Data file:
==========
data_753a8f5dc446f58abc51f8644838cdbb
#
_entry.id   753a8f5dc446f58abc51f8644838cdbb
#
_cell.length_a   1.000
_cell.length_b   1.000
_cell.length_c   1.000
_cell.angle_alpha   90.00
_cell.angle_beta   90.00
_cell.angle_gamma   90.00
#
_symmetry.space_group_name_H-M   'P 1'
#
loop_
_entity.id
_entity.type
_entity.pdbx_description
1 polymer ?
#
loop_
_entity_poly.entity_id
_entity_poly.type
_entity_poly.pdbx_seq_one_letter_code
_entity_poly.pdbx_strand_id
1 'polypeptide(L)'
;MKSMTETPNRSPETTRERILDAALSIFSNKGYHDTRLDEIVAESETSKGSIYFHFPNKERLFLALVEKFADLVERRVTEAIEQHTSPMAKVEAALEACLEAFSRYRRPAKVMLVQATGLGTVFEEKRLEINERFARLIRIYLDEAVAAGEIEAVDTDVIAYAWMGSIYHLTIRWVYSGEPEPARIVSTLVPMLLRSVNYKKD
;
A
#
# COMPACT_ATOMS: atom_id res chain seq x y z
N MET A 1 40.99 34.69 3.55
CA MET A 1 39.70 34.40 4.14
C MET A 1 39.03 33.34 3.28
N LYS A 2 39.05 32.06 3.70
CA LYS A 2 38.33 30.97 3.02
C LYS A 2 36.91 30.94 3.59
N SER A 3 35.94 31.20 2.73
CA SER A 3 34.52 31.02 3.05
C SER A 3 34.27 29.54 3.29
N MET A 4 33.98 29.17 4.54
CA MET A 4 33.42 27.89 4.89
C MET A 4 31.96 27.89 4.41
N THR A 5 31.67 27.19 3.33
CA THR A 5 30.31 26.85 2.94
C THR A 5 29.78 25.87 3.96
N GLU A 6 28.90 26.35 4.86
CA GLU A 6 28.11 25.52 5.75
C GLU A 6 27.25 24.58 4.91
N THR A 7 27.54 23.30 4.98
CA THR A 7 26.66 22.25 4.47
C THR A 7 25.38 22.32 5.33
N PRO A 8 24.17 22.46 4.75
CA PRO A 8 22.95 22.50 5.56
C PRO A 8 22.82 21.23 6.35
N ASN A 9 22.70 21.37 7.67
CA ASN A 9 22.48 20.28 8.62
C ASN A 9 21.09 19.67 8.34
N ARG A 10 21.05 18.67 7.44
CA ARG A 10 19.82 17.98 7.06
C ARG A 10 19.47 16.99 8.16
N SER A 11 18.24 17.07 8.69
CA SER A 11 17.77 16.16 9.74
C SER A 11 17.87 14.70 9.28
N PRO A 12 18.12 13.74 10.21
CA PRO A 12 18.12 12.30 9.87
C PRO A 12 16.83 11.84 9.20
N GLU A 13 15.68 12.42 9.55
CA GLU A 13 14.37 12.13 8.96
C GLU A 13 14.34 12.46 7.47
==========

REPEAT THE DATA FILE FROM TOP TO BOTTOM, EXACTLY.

data_753a8f5dc446f58abc51f8644838cdbb
#
_entry.id   753a8f5dc446f58abc51f8644838cdbb
#
_cell.length_a   1.000
_cell.length_b   1.000
_cell.length_c   1.000
_cell.angle_alpha   90.00
_cell.angle_beta   90.00
_cell.angle_gamma   90.00
#
_symmetry.space_group_name_H-M   'P 1'
#
loop_
_entity.id
_entity.type
_entity.pdbx_description
1 polymer ?
#
loop_
_entity_poly.entity_id
_entity_poly.type
_entity_poly.pdbx_seq_one_letter_code
_entity_poly.pdbx_strand_id
1 'polypeptide(L)'
;MKSMTETPNRSPETTRERILDAALSIFSNKGYHDTRLDEIVAESETSKGSIYFHFPNKERLFLALVEKFADLVERRVTEAIEQHTSPMAKVEAALEACLEAFSRYRRPAKVMLVQATGLGTVFEEKRLEINERFARLIRIYLDEAVAAGEIEAVDTDVIAYAWMGSIYHLTIRWVYSGEPEPARIVSTLVPMLLRSVNYKKD
;
A
#
# COMPACT_ATOMS: atom_id res chain seq x y z
N MET A 1 40.99 34.69 3.55
CA MET A 1 39.70 34.40 4.14
C MET A 1 39.03 33.34 3.28
N LYS A 2 39.05 32.06 3.70
CA LYS A 2 38.33 30.97 3.02
C LYS A 2 36.91 30.94 3.59
N SER A 3 35.94 31.20 2.73
CA SER A 3 34.52 31.02 3.05
C SER A 3 34.27 29.54 3.29
N MET A 4 33.98 29.17 4.54
CA MET A 4 33.42 27.89 4.89
C MET A 4 31.96 27.89 4.41
N THR A 5 31.67 27.19 3.33
CA THR A 5 30.31 26.85 2.94
C THR A 5 29.78 25.87 3.96
N GLU A 6 28.90 26.35 4.86
CA GLU A 6 28.11 25.52 5.75
C GLU A 6 27.25 24.58 4.91
N THR A 7 27.54 23.30 4.98
CA THR A 7 26.66 22.25 4.47
C THR A 7 25.38 22.32 5.33
N PRO A 8 24.17 22.46 4.75
CA PRO A 8 22.95 22.50 5.56
C PRO A 8 22.82 21.23 6.35
N ASN A 9 22.70 21.37 7.67
CA ASN A 9 22.48 20.28 8.62
C ASN A 9 21.09 19.67 8.34
N ARG A 10 21.05 18.67 7.44
CA ARG A 10 19.82 17.98 7.06
C ARG A 10 19.47 16.99 8.16
N SER A 11 18.24 17.07 8.69
CA SER A 11 17.77 16.16 9.74
C SER A 11 17.87 14.70 9.28
N PRO A 12 18.12 13.74 10.21
CA PRO A 12 18.12 12.30 9.87
C PRO A 12 16.83 11.84 9.20
N GLU A 13 15.68 12.42 9.55
CA GLU A 13 14.37 12.13 8.96
C GLU A 13 14.34 12.46 7.47